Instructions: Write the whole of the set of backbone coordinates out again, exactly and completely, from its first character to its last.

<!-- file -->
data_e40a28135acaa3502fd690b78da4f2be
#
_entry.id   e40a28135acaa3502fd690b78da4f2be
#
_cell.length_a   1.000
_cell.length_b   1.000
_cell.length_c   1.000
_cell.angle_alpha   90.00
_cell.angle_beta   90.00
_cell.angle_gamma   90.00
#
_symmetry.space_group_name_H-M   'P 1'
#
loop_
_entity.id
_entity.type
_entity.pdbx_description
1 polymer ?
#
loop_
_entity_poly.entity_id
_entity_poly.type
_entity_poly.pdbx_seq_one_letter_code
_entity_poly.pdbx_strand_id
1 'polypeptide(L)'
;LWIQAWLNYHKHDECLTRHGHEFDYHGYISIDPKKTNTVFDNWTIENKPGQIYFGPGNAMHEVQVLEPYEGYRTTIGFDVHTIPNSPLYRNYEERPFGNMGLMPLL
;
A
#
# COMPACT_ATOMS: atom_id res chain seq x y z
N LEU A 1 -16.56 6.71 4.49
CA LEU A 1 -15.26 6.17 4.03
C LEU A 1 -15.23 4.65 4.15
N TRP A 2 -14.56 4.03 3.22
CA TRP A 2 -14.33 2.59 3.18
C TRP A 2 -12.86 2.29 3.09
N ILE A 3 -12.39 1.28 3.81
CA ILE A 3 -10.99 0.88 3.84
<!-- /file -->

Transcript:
data_e40a28135acaa3502fd690b78da4f2be
#
_entry.id   e40a28135acaa3502fd690b78da4f2be
#
_cell.length_a   1.000
_cell.length_b   1.000
_cell.length_c   1.000
_cell.angle_alpha   90.00
_cell.angle_beta   90.00
_cell.angle_gamma   90.00
#
_symmetry.space_group_name_H-M   'P 1'
#
loop_
_entity.id
_entity.type
_entity.pdbx_description
1 polymer ?
#
loop_
_entity_poly.entity_id
_entity_poly.type
_entity_poly.pdbx_seq_one_letter_code
_entity_poly.pdbx_strand_id
1 'polypeptide(L)'
;LWIQAWLNYHKHDECLTRHGHEFDYHGYISIDPKKTNTVFDNWTIENKPGQIYFGPGNAMHEVQVLEPYEGYRTTIGFDVHTIPNSPLYRNYEERPFGNMGLMPLL
;
A
#
# COMPACT_ATOMS: atom_id res chain seq x y z
N LEU A 1 -16.56 6.71 4.49
CA LEU A 1 -15.26 6.17 4.03
C LEU A 1 -15.23 4.65 4.15
N TRP A 2 -14.56 4.03 3.22
CA TRP A 2 -14.33 2.59 3.18
C TRP A 2 -12.86 2.29 3.09
N ILE A 3 -12.39 1.28 3.81
CA ILE A 3 -10.99 0.88 3.84